Ten days before America was due to celebrate one of its largest, “historically-earned” and commercialized holidays, I made the decision to sit this year’s Thanksgiving out and fast.
Raised in a Black household, I just knew I was going to get clowned for this one.
“More candy yams for us then, enjoy your fast!” one of my closest friends wrote below the Facebook post I made announcing the decision. I clicked reply almost by way of some digital reflex, ready to engage in a war of words about the beloved Thanksgiving’s less delicious side that doesn’t quite make it to America’s holiday scrapbook.
I’d later learn that just as I forfeited those cinnamon-y candy yams my stomach churned for, my restraint from defending what the rest of America wouldn’t understand was another assignment in learning the convention of sacrifice. After all, I didn’t really owe an explanation to anyone.
And considering the explanation, or lack thereof, that America has for terrorizing indigenous people with tear gas, rubber bullets and water cannons while it pours blessing over a holiday that marks the genocide of that same community, I didn’t feel so defeated after all.
At 9 a.m., it was almost as if my natural body clock came with a body calendar feature as well. I never wake up hungry, yet before smelling fresh macaroni and cheese or the succulent ham’s steam slipping from the oven’s crevices, my stomach was thundering. It knew what day it was. But so did my head and this year, I adamantly chose to stand in solidarity with the Standing Rock Sioux and the fight against the Dakota Access Pipeline.
News and coverage of the Standing Rock Sioux tribe’s protection of sacred land and resources from a pipeline approved by the U.S. Army Corps of Engineers had been dwindling. The few updates I did see were tucked lightly inside of Twitter and Facebook timelines. But Thanksgiving memes (#younameit!), flicks of heaping dinner plates and clips from the Macy’s Thanksgiving Day Parade quickly washed them out. I continued praying, reminding myself that I was stronger than any plate of food. But it was the idea of missing out on a day that I’ve only known to be a family-oriented celebration that tempted me far more than the perfume of collard greens, upside-down pineapple cake and sausage stuffing.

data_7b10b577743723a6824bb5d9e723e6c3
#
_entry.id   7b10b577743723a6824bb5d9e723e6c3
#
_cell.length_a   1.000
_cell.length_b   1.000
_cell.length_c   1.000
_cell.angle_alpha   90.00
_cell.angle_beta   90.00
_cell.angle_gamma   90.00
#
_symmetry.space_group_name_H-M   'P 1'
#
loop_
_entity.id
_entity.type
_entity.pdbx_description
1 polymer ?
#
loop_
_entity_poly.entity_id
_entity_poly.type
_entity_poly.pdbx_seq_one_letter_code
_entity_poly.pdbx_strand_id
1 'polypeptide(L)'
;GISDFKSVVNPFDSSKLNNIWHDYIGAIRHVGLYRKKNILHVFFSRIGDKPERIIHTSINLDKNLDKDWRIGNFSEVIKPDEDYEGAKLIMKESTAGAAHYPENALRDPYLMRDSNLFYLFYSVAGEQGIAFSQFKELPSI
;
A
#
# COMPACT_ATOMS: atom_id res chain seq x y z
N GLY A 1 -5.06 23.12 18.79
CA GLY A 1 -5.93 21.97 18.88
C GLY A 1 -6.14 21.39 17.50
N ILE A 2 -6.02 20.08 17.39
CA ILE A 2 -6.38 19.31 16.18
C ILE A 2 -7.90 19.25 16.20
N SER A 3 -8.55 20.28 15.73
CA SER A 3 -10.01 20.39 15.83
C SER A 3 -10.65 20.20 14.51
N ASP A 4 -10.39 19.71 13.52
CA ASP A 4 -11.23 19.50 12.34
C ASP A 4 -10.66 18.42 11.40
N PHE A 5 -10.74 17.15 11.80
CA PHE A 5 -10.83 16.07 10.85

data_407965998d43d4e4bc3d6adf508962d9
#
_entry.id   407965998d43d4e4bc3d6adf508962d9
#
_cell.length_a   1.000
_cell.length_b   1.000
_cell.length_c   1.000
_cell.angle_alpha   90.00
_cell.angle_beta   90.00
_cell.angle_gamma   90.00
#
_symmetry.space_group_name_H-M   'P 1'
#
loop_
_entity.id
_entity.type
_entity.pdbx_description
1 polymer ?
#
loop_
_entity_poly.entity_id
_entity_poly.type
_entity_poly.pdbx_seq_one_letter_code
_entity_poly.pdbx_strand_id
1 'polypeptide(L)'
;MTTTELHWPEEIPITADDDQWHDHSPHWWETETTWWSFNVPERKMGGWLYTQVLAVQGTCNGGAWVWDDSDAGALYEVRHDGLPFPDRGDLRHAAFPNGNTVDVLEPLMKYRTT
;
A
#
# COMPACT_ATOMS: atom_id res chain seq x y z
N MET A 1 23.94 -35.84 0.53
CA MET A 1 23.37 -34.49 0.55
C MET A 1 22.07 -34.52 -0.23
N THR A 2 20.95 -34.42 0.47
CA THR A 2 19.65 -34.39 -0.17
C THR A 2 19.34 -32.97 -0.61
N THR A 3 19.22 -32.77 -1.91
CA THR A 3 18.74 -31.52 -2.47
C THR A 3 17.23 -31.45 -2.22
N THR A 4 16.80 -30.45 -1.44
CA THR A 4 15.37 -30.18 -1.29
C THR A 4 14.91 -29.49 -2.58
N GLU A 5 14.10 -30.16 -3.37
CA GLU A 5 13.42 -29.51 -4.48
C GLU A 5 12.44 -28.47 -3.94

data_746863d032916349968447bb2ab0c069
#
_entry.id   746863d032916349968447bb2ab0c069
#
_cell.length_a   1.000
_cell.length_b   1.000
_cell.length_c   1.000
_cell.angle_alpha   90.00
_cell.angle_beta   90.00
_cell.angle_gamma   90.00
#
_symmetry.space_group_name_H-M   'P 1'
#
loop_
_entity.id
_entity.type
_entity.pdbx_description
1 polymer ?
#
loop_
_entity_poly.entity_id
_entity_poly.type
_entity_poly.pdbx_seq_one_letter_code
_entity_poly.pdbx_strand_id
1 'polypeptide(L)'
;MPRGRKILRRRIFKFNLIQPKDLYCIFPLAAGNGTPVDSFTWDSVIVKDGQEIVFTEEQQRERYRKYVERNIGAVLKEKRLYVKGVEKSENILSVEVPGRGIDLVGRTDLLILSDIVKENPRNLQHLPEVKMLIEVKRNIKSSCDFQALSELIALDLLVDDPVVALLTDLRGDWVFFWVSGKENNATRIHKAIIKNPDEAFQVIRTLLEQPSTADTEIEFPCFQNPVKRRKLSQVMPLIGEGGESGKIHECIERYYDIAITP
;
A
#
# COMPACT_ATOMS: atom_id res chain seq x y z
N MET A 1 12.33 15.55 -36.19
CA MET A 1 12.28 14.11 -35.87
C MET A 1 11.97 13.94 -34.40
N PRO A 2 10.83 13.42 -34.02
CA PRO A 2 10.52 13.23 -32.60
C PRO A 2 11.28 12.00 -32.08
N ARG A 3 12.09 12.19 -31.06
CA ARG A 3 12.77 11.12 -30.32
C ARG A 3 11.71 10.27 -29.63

As the day went on and 6 p.m. neared, I began feeling light-headed. The migraine that set in came along with a new feeling of frustration. What will my refusal to eat do for those people? I wondered as my mother and sisters sat at the table only a few feet from me, laughing at impromptu conversations and forking my favorite food into their mouths. Tomorrow, I’ll still have to eat the food that I fasted from today. I didn’t donate or go out and stand in freezing cold weather with Standing Rock. Was this a pretty pointless idea after all?
But at 12:02 a.m., when I was finally ready to recompensate my stomach, I realized that sacrifice is never pointless. Sacrifice is the catalyst behind any pact of solidarity and it’s the key thing that nearly every ally to movements of oppressed communities has missed. We ask white privilege, male privilege, heterosexual privilege and cisgendered privilege to make sacrifices every day. To pass the torch of unfair advantages to marginalized communities whenever they do reap benefits that are undeserving to them. Just as donations are sacrifices of money or protests are sacrifices of time and (and sometimes safety), a Thanksgiving fast was my sacrifice.
It was not “lazy.”
It was not “pointless.”
It was a silent ode to the indigenous people of America, their abandoned culture and their forgotten ancestors. It was my way of reminding my family and friends, who consequently looked up the Dakota Access Pipeline and began their own lessons of self-enlightenment, that we have more in common with other marginalized communities than we realize.
I didn’t fast for Thanksgiving. I fasted against it.
(Photo: Chip Somodevilla/Getty Images)
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